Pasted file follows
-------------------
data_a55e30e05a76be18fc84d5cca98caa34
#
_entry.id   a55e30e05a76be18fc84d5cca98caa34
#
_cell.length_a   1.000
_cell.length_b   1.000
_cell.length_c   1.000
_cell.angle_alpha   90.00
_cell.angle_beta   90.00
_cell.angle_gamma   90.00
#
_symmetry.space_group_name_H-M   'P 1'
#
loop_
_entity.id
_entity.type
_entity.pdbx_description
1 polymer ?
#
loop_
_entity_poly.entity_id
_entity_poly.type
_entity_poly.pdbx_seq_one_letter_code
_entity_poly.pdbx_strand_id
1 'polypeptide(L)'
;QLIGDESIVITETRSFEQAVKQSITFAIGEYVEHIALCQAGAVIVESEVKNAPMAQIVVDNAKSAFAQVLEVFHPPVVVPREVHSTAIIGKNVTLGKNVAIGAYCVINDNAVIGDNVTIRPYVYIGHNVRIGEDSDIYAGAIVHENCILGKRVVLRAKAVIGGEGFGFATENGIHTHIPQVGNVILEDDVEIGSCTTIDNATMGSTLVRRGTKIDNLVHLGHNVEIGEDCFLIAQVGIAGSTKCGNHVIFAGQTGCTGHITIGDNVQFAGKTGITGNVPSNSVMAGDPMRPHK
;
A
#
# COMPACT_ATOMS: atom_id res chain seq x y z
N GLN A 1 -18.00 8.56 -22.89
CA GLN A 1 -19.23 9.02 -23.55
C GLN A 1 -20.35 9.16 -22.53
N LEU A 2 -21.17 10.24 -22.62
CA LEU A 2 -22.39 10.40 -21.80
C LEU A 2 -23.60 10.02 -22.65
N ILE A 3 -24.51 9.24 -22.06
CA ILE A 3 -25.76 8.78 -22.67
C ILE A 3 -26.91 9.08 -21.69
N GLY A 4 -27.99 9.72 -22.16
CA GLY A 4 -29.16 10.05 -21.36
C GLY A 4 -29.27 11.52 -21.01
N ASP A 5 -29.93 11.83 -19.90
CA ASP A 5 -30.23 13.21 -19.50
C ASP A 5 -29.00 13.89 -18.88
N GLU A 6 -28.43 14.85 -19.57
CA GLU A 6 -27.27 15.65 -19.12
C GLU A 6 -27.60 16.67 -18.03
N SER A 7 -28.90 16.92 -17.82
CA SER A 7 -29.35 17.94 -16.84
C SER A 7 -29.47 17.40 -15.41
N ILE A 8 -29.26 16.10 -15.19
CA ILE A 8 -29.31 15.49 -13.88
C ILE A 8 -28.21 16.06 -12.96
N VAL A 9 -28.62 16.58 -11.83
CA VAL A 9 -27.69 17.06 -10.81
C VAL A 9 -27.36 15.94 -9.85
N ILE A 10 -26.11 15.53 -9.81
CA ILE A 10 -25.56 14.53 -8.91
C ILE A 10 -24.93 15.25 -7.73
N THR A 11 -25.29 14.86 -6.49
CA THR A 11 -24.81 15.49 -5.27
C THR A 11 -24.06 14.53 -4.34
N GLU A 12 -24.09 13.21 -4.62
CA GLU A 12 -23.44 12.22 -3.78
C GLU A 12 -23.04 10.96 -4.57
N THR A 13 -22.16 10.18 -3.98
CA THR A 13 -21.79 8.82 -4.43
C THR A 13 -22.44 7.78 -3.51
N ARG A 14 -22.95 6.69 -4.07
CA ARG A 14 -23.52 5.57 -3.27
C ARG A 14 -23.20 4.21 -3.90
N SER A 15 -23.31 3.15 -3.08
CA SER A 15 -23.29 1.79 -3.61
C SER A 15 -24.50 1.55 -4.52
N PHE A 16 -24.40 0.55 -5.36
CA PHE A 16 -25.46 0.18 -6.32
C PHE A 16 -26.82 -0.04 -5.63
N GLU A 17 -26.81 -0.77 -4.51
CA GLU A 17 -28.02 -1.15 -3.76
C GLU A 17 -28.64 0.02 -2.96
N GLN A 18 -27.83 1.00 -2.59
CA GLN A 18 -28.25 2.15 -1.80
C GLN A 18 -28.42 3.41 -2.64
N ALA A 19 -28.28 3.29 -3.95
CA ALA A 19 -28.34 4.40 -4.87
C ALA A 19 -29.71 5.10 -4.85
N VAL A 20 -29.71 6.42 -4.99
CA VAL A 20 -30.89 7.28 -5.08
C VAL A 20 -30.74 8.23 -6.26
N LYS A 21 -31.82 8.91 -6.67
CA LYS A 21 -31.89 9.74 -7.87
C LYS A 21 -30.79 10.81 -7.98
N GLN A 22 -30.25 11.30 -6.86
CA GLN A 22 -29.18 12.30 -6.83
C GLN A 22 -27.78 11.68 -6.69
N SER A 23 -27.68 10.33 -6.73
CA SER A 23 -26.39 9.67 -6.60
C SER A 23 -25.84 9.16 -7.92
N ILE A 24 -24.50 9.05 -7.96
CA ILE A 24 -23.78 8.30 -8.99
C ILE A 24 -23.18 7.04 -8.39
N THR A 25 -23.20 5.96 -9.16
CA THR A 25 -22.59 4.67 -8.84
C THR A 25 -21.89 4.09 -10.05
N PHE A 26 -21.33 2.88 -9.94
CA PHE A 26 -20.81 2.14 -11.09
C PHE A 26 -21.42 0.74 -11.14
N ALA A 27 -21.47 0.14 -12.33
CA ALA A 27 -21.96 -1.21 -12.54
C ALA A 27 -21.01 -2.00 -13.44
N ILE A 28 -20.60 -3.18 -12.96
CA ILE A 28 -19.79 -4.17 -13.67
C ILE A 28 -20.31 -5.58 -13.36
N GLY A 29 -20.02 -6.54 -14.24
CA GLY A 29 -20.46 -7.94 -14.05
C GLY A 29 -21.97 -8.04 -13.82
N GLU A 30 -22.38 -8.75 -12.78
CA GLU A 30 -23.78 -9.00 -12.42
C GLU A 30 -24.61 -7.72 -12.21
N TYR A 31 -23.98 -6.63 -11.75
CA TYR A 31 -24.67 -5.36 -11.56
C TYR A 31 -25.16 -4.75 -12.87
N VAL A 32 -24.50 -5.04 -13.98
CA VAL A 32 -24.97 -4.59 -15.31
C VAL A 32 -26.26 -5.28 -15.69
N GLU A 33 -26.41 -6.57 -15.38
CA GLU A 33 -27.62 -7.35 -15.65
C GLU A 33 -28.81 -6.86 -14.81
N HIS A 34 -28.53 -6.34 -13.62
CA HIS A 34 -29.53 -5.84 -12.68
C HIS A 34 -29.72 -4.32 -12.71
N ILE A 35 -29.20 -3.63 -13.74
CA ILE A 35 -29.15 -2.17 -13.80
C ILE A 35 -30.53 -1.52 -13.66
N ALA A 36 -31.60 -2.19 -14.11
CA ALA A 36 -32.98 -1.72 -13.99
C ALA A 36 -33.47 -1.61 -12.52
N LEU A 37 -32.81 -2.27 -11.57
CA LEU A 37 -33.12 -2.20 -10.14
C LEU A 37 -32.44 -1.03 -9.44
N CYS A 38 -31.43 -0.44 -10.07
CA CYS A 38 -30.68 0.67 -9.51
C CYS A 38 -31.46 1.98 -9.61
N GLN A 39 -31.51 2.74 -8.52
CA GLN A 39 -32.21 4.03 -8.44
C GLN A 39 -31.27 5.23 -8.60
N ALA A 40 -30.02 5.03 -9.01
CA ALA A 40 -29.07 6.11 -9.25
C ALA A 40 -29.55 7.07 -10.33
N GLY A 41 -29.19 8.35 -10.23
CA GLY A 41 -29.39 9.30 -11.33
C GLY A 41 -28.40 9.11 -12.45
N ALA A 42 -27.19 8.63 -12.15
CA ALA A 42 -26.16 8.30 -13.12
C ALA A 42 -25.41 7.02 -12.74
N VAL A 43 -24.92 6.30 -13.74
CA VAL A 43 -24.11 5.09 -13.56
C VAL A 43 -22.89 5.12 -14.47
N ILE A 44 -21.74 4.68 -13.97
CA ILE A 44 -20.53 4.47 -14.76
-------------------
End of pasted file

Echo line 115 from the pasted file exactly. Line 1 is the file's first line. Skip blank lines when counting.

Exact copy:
N GLY A 29 -20.02 -6.54 -14.24